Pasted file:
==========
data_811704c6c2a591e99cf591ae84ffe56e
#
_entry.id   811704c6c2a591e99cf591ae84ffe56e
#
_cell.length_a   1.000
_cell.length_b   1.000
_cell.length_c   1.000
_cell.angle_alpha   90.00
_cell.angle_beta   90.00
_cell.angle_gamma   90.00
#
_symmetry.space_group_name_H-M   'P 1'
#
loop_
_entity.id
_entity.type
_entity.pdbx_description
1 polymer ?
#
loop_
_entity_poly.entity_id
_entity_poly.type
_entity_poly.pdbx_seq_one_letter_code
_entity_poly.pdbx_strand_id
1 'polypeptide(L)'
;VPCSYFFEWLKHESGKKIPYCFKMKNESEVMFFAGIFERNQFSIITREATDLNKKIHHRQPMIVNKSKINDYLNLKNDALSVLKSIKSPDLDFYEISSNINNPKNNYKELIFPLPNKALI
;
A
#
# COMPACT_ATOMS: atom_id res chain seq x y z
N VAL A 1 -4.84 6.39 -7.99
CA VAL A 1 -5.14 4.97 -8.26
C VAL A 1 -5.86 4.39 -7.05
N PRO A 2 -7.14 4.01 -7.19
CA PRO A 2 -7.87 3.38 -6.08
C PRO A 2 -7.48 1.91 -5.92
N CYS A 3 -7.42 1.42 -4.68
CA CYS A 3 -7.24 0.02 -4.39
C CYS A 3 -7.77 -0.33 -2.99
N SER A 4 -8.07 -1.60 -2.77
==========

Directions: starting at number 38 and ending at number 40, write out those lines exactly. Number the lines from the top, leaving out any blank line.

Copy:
CA CYS A 3 -7.24 0.02 -4.39
C CYS A 3 -7.77 -0.33 -2.99
N SER A 4 -8.07 -1.60 -2.77